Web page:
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questions about my alignment with CGEMii mount

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#1 pete4www


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Posted 23 September 2019 - 03:14 AM

So I have some dumb questions about my CGEMii mount / EdgeHD 8 combo, with StarSense. I have gotten partial answers to my questions by looking at lots of other posts on CN, but not enough to make it fully click in my brain, so I will try to explain the concepts I don't understand. The first night I took my scope out, I did the whole StarSense Auto alignment, did the StarSense calibration, did an All Star Polar Align, then another StarSense Auto Align. It centered everything really good in the eyepiece. I am only doing visual for now, no astrophotography yet. I've taken my scope out a few more times, and I have noticed that sometimes it does not center the object quite as well in the eyepiece. For example, the other night, as a test I repeatedly did a GOTO to Rigel, Betelgeuse, and Sirius over and over again. I used the stock 40mm eyepiece the scope came with, and I removed the diagonal, using only the eyepiece inserted into the visual back. All 3 stars appeared in the eyepiece, but they were all off-center. Best way I can describe is they were to the right of center, at the 3 o clock position in the eyepiece. I went to some other stars in different parts of the sky, and same thing. The star showed up in the eyepiece, but off center by the same amount. Here are the questions I have about this whole scenario:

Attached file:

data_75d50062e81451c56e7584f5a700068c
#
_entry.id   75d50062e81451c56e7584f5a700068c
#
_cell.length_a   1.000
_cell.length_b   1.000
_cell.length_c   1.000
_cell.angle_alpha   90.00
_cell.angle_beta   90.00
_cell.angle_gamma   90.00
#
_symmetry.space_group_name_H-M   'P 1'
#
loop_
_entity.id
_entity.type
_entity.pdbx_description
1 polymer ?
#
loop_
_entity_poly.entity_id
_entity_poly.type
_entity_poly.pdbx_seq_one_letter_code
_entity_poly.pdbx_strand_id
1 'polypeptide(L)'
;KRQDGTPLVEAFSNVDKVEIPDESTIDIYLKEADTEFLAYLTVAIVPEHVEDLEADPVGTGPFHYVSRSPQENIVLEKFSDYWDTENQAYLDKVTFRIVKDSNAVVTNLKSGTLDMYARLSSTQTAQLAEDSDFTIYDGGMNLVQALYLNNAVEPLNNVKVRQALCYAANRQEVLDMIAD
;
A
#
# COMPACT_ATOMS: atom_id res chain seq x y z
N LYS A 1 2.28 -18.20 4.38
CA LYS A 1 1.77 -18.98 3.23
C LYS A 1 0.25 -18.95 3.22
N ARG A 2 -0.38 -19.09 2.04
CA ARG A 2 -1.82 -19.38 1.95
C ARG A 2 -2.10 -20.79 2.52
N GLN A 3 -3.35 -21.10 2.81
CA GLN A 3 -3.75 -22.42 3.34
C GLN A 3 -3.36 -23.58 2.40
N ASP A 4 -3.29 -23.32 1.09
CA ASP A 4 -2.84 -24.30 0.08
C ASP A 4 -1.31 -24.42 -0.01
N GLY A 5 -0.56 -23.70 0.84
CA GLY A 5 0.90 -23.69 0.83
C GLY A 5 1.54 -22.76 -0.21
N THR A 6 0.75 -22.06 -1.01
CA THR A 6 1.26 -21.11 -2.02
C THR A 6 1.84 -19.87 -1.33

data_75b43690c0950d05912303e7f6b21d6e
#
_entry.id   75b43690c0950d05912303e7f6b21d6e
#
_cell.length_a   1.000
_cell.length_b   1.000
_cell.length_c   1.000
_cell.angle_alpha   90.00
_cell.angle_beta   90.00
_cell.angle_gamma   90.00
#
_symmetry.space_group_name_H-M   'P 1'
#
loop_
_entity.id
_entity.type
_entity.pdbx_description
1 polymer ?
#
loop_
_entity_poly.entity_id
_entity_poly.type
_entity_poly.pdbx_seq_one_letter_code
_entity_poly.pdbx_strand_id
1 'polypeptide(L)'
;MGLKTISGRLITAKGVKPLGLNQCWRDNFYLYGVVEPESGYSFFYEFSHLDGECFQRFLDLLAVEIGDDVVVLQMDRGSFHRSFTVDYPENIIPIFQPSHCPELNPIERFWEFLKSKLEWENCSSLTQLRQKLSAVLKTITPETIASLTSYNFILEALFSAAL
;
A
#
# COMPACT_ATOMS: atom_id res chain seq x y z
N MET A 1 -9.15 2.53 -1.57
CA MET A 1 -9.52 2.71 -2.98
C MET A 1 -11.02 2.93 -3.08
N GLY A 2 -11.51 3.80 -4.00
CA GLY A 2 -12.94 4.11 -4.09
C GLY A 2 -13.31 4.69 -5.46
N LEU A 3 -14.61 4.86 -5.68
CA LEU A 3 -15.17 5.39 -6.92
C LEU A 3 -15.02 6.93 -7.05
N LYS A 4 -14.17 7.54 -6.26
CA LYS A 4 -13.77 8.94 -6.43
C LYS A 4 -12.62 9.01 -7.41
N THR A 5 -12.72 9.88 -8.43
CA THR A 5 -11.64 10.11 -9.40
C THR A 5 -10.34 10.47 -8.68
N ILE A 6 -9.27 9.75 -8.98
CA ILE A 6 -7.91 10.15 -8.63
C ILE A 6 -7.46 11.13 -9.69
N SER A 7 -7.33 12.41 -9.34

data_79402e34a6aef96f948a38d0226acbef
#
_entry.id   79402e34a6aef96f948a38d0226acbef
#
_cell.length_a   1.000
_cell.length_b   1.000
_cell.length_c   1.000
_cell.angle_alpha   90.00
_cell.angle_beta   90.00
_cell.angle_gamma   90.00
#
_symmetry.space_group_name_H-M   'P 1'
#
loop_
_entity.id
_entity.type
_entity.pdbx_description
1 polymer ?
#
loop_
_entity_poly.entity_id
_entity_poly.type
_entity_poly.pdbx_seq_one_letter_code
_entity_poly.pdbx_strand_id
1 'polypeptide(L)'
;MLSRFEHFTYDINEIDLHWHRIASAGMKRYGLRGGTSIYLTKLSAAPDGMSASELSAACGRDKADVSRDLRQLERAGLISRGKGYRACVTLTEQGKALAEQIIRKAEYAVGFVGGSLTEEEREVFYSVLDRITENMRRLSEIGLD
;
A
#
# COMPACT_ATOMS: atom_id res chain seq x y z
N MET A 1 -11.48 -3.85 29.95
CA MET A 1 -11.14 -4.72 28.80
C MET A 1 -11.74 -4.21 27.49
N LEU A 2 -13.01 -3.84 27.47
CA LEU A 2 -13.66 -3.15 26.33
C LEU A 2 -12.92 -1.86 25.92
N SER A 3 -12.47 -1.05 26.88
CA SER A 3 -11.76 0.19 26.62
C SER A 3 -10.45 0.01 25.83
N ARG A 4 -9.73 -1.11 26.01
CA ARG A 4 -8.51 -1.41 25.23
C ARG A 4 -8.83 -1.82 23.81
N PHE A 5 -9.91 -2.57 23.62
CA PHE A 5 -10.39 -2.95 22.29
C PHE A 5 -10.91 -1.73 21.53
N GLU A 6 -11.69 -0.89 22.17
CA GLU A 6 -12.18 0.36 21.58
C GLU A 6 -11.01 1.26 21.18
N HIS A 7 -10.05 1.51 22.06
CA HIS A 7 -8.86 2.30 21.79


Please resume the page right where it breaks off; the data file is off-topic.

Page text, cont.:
#1. When I am using my scope with a low power 40mm eyepiece, should I expect stars to be almost dead center if my alignment was successful, or is this asking too much and it's perfectly acceptable/normal for the stars to be in the eyepiece, just not dead center? What about a high powered eyepiece like 9mm? Do expect to have to center the star in a 40mm piece, before you pop in the 9mm eyepiece?


#2. If I am doing visual ONLY, is it good enough to point the alignment peg to North when setting up the tripod, and just do the StarSense auto align, and not worry about doing an ASPA after, followed by another auto align? How are GOTO's and tracking affected if I am not perfectly polar aligned for visual only? I have read that a "rough" polar alignment is sufficient for visual, but what does that mean? To those who do visual on a CGEM, and only looking for accurate GOTO and tracking, how far do you go to polar alight your mount? I am just trying to get a sense of how accurate my polar alignment must be, if I am only doing visual.